At first glance it may seem like eating gluten-free foods is a recent diet trend, but my interest eating "g-free" eating started more than 20 years ago, when my niece Emily was diagnosed with celiac disease.
Celiac disease is an autoimmune digestive disorder characterized by a toxic reaction to gluten and is not a food allergy. Gluten is a combination of proteins found in wheat, rye, and barley that gives bread its chewy bounce and elasticity, and cakes their moist, delicate crumb. Without gluten, baked goods turn out dry and dense.
Early on I thought gluten was limited to flour, but I quickly learned it lurks in many foods we eat every day like soy sauce, seasoning mixes and some fat-free salad dressings. I had to become an avid label reader, a food detective of sorts.
I also started looking for recipes I could make that would be safe for my niece to eat and initially found very few cookbooks and products available. Over the last few years there's been a surge in availability of both, as well as required labeling noting the presence of gluten in packaged foods, a big help for us label readers. Now most large grocery stores carry gluten-free versions of pasta, flour, breads and cake mix.
My most recent g-free expedition led me to Elisabeth Hasselbeck's new cookbook, "Deliciously G-Free." In the book Hasselbeck, diagnosed with celiac disease as an adult, documents her struggle to find gluten-free versions of childhood favorites like her grandmother's baked ziti, spaghetti and meatballs and Egg "Doll" Biscuits. Her story mirrors that of my family, so I started cooking.
The first recipe I made, and one of my favorites based on my love of Italian food, is Mama's Spaghetti and Meatballs. The meatballs were moist and flavorful and easy to make with simple substitutions for the usual gluten laden products, and the sauce was delicious. Hasselbeck doesn't make brand recommendation for the g-free spaghetti, so I used Schar, our favorite brand, and was happy with the outcome. The meal's taste and texture were not unlike other spaghetti and meatballs I've made; a sure sign of success.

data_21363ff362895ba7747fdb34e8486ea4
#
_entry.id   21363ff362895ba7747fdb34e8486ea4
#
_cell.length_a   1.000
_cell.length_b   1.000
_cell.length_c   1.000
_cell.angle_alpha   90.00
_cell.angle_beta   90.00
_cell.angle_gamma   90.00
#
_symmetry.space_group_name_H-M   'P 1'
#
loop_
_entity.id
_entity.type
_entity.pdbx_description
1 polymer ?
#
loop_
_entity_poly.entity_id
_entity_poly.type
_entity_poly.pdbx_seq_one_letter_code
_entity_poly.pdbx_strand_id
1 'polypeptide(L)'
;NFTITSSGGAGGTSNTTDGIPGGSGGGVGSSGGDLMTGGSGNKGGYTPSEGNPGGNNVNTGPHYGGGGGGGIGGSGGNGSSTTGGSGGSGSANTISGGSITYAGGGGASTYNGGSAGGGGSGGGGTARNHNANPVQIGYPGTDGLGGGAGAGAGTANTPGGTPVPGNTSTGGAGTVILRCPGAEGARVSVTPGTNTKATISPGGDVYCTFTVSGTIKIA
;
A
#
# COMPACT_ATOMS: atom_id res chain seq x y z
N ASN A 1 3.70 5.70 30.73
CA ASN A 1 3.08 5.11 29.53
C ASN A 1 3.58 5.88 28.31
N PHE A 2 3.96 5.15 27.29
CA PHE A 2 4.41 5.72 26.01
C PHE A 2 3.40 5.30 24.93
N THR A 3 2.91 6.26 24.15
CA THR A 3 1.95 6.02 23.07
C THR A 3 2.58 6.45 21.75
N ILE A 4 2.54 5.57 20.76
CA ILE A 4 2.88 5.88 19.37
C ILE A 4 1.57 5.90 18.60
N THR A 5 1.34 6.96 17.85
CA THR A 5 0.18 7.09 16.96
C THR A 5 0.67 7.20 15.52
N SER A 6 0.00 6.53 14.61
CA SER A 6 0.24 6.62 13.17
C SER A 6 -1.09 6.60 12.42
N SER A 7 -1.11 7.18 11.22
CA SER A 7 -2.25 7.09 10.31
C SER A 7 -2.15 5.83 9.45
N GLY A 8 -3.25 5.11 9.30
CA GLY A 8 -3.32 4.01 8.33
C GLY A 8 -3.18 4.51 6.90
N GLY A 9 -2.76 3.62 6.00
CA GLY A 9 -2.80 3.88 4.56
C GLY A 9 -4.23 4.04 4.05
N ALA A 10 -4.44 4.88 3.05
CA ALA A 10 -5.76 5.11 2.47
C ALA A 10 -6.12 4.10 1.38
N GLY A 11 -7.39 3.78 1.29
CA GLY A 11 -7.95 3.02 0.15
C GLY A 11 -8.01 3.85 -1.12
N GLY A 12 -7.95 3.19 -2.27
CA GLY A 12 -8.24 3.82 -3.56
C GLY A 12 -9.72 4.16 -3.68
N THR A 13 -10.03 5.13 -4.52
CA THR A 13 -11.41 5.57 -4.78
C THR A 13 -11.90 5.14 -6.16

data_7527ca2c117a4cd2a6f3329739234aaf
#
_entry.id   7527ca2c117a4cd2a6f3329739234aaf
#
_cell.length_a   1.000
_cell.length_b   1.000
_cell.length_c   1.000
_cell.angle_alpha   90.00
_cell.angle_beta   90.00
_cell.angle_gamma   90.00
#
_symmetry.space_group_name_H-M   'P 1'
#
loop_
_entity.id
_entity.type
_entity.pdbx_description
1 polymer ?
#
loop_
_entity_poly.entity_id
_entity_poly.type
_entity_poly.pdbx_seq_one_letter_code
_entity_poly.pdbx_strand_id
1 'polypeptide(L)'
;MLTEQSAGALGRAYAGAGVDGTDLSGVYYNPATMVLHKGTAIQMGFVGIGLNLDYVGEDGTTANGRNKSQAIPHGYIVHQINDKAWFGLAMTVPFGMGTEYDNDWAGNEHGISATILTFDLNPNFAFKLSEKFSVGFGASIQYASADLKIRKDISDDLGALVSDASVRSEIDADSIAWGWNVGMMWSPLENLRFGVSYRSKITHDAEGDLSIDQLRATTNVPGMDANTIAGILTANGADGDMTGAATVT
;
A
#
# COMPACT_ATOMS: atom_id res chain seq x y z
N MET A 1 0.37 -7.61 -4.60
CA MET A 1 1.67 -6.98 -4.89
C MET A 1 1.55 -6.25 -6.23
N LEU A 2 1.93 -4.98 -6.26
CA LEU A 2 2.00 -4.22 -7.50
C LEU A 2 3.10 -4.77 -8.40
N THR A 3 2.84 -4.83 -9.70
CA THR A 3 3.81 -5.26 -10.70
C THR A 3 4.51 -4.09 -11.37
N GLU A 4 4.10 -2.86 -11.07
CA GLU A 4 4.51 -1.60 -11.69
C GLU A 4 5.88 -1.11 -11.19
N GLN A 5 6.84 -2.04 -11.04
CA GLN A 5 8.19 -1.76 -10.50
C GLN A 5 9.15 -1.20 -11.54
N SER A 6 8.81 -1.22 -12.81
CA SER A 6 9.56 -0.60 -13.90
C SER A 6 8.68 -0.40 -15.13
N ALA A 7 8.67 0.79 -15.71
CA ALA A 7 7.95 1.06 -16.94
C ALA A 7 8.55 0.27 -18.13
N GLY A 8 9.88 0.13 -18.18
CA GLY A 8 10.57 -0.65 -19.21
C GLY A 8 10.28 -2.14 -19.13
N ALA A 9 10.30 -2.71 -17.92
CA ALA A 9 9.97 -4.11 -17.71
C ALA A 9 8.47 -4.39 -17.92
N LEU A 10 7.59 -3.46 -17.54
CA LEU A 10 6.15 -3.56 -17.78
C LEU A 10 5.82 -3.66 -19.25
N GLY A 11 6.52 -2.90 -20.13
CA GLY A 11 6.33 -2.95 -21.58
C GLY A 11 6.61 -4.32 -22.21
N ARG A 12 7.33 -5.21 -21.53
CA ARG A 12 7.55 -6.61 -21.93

I also tried Hasselbeck's Pork Pot Stickers, which includes a recipe for g-free won ton wrappers made with a blend of tapioca starch, potato flour, cornstarch and xanthan gum. Once again the recipe was a success.
My experiment wouldn't be complete with trying something sweet. Her Double Chocolate Brownies looked especially interesting with its inclusion of sweet white rice flour, black bean flour, xanthan gum and plenty of chocolate that resulted in a fudgy, and yes, deliciously g-free, brownie.
As with other gluten-free cookbooks, "Deliciously G-Free" includes recipes for flour blends that are used with other recipes. I find this a bit frustrating as each cookbook has its own blends. Premixing flour blends and having them ready to use may sound like a lot of work, but I'm willing to make the investment due to the success I had with Hasselbeck's recipes and believe I will make them again and again.
I find myself excited to make these new recipes for my niece, especially the pot stickers, as she has never been able to have them before. Cooking for others is a way of showing them you care, and I find this especially true when cooking for Emily.
• Penny Kazmier, a wife and mother of four from South Barrington, won the Daily Herald's Cook of the Week Challenge in 2011.